A contingent of national Catholic organizations has called on President Joe Biden to undertake steps to have the United States rejoin the Iran nuclear deal in an effort to promote peace and international security.
The 26 organizations also said in a Feb. 25 letter that the U.S. could lift economic sanctions against the Iranian government in an effort to bring the country's leaders back to the negotiating table as a demonstration of "good faith."
In May 2018, President Donald Trump unilaterally withdrew the U.S. from the Joint Comprehensive Plan of Action, or JCPOA, saying it was insufficient in blocking Iran from developing nuclear weapons. The 2015 agreement was negotiated with Iran by China, France, Russia, United Kingdom and the U.S., the five permanent members of the U.N. Security Council, plus Germany.
Since its withdrawal, the U.S. has reimposed numerous economic sanctions on Iran that had been lifted under the agreement.
Released by the Maryknoll Office for Global Concerns, the letter said Iran was complying with the JCPOA when the U.S. withdrew from the deal and that the action by the Trump administration harmed U.S. credibility with partners in the agreement.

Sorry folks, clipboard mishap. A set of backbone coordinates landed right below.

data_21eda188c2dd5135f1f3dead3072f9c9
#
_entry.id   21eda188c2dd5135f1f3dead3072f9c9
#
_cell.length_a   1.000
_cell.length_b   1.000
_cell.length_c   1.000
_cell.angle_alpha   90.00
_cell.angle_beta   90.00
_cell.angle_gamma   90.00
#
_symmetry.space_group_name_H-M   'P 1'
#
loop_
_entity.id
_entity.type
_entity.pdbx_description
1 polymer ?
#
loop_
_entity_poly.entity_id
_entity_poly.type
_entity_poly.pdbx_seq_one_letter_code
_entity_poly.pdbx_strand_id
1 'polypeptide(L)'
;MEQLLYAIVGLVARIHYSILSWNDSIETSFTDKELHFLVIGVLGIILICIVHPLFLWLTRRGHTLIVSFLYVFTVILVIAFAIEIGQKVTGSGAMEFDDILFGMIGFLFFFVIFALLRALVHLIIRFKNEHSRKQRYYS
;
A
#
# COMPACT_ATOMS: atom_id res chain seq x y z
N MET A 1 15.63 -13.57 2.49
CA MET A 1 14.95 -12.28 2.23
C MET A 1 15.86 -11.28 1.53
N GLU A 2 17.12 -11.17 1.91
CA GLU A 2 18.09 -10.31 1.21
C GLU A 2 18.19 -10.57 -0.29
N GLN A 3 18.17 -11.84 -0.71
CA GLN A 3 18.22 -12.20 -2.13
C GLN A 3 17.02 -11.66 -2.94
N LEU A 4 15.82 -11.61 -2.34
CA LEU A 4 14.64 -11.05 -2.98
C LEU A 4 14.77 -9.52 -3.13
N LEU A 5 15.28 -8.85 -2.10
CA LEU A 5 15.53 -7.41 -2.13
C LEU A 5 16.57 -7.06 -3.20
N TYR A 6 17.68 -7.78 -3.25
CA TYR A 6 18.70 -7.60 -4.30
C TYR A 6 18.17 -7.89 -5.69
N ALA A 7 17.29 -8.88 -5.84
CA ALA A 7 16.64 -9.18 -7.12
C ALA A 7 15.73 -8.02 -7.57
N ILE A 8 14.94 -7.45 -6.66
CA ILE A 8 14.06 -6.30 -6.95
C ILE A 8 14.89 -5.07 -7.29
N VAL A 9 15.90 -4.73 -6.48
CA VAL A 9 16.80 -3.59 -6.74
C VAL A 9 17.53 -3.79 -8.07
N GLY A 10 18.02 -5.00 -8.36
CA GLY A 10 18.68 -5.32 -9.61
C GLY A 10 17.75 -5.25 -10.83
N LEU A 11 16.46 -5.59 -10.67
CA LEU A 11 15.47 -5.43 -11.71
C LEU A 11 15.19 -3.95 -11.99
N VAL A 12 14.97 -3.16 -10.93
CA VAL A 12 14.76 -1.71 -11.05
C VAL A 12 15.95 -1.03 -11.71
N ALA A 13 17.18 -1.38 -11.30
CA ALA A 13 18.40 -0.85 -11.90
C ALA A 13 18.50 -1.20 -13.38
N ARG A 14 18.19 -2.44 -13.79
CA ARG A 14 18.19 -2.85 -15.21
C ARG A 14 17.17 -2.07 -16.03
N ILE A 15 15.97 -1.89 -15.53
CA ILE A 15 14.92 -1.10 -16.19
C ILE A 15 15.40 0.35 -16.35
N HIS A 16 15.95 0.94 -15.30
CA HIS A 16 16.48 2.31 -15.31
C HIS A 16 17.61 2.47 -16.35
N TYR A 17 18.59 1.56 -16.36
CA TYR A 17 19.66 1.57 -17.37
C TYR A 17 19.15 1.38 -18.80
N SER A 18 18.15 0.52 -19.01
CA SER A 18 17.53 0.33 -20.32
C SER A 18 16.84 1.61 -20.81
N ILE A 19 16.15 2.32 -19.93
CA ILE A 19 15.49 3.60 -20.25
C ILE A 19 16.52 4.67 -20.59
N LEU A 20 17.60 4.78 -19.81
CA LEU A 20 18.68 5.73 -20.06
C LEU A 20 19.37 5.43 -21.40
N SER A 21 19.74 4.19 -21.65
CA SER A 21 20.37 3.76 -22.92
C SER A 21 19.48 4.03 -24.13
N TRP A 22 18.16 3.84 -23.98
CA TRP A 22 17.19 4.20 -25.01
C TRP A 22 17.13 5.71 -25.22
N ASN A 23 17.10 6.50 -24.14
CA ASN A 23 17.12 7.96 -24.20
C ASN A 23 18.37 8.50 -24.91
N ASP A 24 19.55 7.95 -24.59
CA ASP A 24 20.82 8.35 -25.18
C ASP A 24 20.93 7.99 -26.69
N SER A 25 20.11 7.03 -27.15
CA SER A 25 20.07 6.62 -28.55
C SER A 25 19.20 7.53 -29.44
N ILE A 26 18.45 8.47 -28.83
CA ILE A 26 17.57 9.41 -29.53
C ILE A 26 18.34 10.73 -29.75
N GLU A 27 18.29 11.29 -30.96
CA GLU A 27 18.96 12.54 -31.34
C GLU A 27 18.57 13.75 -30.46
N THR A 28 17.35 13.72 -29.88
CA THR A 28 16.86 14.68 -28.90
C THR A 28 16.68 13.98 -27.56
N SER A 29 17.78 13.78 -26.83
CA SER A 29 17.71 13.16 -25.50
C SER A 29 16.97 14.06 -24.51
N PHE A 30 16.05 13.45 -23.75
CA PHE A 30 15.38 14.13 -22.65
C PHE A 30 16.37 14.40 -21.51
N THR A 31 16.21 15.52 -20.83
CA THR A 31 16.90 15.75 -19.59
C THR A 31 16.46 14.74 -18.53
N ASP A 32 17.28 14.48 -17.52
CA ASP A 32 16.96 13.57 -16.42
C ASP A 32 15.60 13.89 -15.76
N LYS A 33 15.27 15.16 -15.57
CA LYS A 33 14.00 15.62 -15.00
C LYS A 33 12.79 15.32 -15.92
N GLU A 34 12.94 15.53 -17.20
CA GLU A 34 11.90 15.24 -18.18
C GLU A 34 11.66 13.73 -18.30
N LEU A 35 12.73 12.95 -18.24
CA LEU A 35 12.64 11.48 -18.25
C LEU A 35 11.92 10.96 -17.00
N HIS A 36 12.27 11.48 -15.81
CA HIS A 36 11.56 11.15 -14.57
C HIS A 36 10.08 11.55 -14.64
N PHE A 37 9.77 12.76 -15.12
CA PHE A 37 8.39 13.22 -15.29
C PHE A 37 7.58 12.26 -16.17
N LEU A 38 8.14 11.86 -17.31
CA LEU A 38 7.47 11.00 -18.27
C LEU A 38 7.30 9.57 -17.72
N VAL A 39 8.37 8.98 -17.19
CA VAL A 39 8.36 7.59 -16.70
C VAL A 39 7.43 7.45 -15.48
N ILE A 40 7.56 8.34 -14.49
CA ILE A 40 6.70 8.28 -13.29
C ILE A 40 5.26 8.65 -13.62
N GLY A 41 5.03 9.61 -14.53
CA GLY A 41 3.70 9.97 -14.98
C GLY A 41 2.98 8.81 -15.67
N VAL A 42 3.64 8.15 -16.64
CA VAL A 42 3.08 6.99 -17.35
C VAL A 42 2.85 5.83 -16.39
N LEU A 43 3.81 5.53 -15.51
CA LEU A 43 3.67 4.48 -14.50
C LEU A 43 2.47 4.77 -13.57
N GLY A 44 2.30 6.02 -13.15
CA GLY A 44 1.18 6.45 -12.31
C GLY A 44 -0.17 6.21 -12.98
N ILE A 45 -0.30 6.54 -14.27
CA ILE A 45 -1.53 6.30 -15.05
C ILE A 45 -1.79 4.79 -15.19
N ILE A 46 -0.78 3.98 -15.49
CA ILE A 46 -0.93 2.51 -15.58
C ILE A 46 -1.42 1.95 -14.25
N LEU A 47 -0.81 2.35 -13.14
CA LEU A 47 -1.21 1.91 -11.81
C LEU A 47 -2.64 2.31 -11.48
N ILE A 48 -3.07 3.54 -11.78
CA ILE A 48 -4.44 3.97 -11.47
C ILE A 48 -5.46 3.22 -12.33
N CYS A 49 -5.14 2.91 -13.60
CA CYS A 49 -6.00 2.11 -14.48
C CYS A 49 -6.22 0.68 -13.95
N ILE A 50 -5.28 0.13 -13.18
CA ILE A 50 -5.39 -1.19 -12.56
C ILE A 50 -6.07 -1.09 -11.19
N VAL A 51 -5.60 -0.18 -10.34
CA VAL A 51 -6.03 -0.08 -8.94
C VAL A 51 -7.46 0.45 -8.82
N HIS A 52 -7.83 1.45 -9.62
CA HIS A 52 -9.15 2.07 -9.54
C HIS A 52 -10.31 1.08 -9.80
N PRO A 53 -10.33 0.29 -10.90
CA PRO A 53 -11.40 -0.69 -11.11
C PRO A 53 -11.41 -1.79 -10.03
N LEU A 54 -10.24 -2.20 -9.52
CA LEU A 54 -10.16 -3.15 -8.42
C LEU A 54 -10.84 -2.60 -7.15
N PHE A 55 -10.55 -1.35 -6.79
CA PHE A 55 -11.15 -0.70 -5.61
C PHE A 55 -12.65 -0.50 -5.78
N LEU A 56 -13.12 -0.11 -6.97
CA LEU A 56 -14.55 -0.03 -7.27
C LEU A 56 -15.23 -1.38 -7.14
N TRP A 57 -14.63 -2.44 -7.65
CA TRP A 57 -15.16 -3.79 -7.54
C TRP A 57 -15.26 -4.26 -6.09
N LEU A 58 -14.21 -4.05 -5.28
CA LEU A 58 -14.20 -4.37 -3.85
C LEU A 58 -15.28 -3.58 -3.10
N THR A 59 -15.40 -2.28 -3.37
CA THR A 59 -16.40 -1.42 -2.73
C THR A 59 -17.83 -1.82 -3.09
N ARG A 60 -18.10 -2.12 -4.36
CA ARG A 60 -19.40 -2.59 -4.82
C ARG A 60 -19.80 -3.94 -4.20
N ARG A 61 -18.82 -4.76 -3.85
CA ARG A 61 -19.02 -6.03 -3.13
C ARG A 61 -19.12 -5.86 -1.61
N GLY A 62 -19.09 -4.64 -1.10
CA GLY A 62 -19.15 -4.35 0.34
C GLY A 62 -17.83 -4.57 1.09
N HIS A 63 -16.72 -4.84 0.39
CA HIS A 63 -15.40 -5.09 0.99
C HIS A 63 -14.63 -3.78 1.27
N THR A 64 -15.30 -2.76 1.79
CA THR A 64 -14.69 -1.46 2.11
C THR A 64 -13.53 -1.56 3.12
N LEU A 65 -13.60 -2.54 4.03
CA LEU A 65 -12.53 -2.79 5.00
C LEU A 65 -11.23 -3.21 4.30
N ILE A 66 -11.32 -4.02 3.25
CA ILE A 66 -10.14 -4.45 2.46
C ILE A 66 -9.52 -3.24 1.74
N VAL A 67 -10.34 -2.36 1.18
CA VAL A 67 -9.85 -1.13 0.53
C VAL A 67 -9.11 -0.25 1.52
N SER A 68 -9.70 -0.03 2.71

"You cannot now leverage that mistrust, especially in an election year in Iran, when hardliners are using U.S. noncompliance to discourage further negotiations," the letter said.
The U.S. policy of "maximum pressure" sanctions has failed as Iran has stepped up its nuclear weapons development program since the U.S. withdrawal, it said, adding that such sanctions could be lifted "with clear conditions."
"We have praised the Iran deal as a model of multilateral dialogue and cooperation. We support your efforts, together with our European allies, to renew negotiations with Iran," the letter writers said.
The letter cited long-standing support for the JCPOA from Pope Francis, who has repeatedly called for dialogue among the parties to achieve lasting peace and understanding.
The JCPOA can be the starting point for future negotiations with Iran on issues of concern, "but the United States must act first to rebuild trust," the letter said, explaining that Biden's broader foreign policy agenda may depend upon "this critical immediate first step with Iran."
The letter also said "diplomacy is the only proven path to addressing" concerns about Iran's ballistic missile program, its sponsorship of terrorism and its proxy wars in the Middle East as well as questions about U.S. nuclear weapons, arms sales and violent interventions in the region.
In addition to the Maryknoll Office for Global Concerns, signing the letter were 20 religious congregations or their peace and justice ministries, including the Leadership Conference of Women Religious, Franciscan Action Network, Pax Christi USA and VIVAT International, a nongovernmental organization addressing human rights representing 25,000 women religious, religious brothers and priests, based at the United Nations.